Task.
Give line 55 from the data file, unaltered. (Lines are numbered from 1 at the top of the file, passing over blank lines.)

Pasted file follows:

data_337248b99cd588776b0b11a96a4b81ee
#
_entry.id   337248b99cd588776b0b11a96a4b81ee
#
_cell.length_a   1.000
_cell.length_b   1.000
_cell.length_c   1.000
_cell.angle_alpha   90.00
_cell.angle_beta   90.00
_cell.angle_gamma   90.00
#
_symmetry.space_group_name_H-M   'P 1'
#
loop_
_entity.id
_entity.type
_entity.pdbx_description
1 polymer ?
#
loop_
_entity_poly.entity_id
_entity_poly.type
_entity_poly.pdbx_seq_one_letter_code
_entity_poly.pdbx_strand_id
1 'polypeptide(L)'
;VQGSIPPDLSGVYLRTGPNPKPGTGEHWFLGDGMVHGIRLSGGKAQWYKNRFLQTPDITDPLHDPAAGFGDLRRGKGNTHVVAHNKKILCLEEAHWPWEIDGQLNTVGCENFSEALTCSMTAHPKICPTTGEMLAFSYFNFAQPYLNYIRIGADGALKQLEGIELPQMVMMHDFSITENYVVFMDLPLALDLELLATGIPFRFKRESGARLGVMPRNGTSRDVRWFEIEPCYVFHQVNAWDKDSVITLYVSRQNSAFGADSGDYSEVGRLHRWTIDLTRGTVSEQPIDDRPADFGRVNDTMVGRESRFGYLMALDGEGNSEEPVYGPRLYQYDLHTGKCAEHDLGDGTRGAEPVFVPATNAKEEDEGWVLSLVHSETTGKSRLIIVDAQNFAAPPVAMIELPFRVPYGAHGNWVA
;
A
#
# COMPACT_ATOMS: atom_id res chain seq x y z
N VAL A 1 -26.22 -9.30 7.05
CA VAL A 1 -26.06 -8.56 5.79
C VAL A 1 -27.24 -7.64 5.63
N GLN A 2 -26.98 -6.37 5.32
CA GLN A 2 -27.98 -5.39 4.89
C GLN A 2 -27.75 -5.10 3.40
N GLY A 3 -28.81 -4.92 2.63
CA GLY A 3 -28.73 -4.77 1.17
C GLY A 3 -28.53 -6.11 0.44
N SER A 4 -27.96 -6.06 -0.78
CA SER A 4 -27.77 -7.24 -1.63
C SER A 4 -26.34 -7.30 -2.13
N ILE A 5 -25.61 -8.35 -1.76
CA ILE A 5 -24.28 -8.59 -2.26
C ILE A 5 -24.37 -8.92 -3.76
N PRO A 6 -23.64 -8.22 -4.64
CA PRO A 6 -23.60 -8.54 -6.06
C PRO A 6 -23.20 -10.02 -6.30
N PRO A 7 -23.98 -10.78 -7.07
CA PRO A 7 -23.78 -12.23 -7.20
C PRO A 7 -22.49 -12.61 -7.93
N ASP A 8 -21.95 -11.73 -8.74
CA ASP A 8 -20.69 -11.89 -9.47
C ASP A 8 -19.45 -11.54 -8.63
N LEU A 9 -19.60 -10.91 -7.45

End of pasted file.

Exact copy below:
N LEU A 9 -19.60 -10.91 -7.45